Mumbai-based tax consultant CK Tyagi, who runs boutique firm CKT Tax Consulting, was in a fix as the return filing season started drawing to a close. His team of 12 people was finding it tough to coordinate and constant connectivity issues meant delays. Tyagi therefore booked a boutique hotel in Mahabaleshwar, in Maharashtra’s Satara district, where his team has been working for the past three weeks. All the employees had to test negative for Covid-19 before the travel.
“I could not force employees to come to office since their families would have been at risk of infection. This ‘work bubble’ arrangement helps get work done more efficiently. Yes, there are costs involved but again we saved up by leasing out our office and doing away with any form of travel since April,” he added.
In Goa, Daniel Vaz has hosted four corporates from Mumbai since September at his two homestays in Calangute. But unlike the pre-coronavirus (Covid-19) period, the teams were smaller and did not step out of the villas even once during their two-week stay.
Amid the coronavirus outbreak, companies are avoiding offsites and large team getaways. Instead of abandoning these activities, however, they are opting for work-bubbles that would be boutique properties or homestays that teams of four to six people visit and use for work purposes. Since it has a limited and private space for a set group, it is considered safer than large hotels.
“We earlier had corporates sending their teams purely for leisure activities for one to two days — there would be conferences followed by parties and beach visits. Now, the stays are at least two to three weeks and there is an emphasis on staying in at all times,” said Vaz.
Premium holiday home rental company Vista Rooms is also seeing a rise in demand among startups for homestays that could be a work-bubble for a team. Here the teams stay and work together for a fixed period.
India has 9.54 million Covid-19 positive cases of which 4,22,943 cases are currently in active status. The death toll stands at 1,38,648. While overall Covid-19 numbers are on the decline across the country, corporates will wait for vaccine availability before completely resuming physical office work.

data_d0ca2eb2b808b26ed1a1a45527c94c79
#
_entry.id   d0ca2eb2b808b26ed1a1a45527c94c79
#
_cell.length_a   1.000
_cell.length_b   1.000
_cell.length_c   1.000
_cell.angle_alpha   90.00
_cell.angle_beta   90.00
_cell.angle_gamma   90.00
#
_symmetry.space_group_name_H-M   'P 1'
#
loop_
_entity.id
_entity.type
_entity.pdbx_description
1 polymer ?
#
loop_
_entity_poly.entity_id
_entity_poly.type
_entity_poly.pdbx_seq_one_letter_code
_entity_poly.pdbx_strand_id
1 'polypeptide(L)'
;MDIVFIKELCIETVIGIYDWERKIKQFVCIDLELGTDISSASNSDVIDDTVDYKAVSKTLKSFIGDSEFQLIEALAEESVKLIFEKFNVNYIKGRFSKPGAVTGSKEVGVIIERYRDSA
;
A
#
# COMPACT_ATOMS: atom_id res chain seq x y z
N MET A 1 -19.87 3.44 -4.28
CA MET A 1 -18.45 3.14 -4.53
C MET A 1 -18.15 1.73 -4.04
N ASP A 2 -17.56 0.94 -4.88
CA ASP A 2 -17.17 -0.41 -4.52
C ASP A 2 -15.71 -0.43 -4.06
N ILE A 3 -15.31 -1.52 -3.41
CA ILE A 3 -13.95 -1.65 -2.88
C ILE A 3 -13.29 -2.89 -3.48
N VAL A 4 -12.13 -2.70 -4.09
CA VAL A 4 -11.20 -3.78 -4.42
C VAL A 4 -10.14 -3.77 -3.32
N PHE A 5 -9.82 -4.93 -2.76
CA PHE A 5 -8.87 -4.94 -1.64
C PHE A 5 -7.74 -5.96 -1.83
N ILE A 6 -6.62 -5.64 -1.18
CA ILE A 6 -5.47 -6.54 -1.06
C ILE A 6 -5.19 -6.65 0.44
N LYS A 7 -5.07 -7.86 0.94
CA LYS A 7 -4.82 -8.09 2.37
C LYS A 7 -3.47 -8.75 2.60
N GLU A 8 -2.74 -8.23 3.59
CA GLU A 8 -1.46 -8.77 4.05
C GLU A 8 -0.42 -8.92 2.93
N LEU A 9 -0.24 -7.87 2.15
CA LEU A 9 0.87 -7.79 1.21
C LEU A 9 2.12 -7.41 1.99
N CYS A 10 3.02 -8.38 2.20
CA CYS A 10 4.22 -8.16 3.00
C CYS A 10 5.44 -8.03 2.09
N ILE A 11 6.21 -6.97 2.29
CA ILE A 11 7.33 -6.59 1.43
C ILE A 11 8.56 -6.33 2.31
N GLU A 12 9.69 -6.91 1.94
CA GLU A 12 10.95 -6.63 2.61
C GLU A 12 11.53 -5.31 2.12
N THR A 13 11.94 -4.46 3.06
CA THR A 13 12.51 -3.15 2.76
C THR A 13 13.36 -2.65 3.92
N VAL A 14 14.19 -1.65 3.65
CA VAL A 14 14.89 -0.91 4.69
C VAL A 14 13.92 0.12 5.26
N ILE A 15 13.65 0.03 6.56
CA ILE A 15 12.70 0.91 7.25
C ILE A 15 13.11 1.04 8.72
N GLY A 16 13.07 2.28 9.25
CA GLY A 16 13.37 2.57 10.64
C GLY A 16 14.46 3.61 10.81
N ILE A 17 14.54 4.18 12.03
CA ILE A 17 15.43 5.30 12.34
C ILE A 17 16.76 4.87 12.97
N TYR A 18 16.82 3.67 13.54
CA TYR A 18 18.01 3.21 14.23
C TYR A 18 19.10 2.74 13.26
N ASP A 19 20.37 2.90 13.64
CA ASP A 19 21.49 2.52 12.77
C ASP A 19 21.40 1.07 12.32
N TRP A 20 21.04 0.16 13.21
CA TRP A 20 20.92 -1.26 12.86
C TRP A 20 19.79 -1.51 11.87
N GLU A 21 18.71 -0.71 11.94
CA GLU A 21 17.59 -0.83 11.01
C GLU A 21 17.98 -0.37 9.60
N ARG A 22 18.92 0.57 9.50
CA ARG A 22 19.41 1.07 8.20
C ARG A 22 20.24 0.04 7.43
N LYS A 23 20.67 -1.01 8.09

In the meanwhile, face-to-face meetings have been replaced by virtual meetings due to Covid-19. Due to this, collaboration between teams has been tough. Work bubbles are a way around that challenge.
What is a work bubble?
Rather than work-from-home, where coordination sometimes becomes difficult, critical teams are taken to a small hotel, villa or homestay and made to reside there for up to one month.
Due to Covid-19, outdoor activities are avoided. The teams stay together and collaborate on special projects planned by the companies.
Vaz said that beachside parties and gatherings are avoided due to the pandemic. But indoor activities such as team lunches and games are preferred as part of the bonding exercise. There is also a special emphasis on not sharing the property with any other group of people.
Why is it popular?
As India has moved into the unlock phase, companies seem to be eager to get together to plan business growth and strategies for the future.
Amit Damani, co-founder of Vista Rooms, told Moneycontrol that since October, a work bubble culture has been starting up. He said well-funded startups (Series C plus category) have primarily been opting for it.
“We had companies like PharmEasy and Mobile Premier League opting for private properties where teams could reside and work together. It is mostly groups of 6-12 people that are brought in to work on special projects or collaborate on future strategies,” he added.
He also said that since these are smaller properties, there is an advantage of exclusivity and privacy.
Dharmik Sheth, co-founder, PharmEasy said that the company believes in rediscovering pleasure in work by working in leisure.
"Thus we shifted from concrete to lush green backdrop, amidst unforgiving landscape and nature. Such proximity with nature has helped me to be more motivated and productive," he added.
‘Work bubbles’ are popular in Silicon Valley, where individuals working on a crucial project take up a bungalow/villa and reside together for a few weeks till their tasks are complete. This collaborative approach helps companies finish projects much quicker and it is easier to connect with team members.
Will this continue?
Delhi-based employee engagement consultant Fiona Cardoz told Moneycontrol that there is a rise in enquiries from mid-sized companies on ways to replace offsite meetings effectively.
“These ‘work bubbles’ are efficient and safer because only select employees will be allowed on these trips. This could also be used as a performance incentive to encourage healthy competition among staff. Here, top performers could be part of these work bubbles for as long as three to four weeks,” she added.
The consensus among human resource professionals and hospitality experts is that this is a trend that will continue.
Damani said that sectors such as IT, where teams are part of special projects, could opt for ‘work bubbles’ to ensure that work gets done quicker.
“This shift to opting for private and boutique stays for work purposes has been unlocked due to Covid-19. But it will continue as corporates realise this works well and is also cost effective,” he added.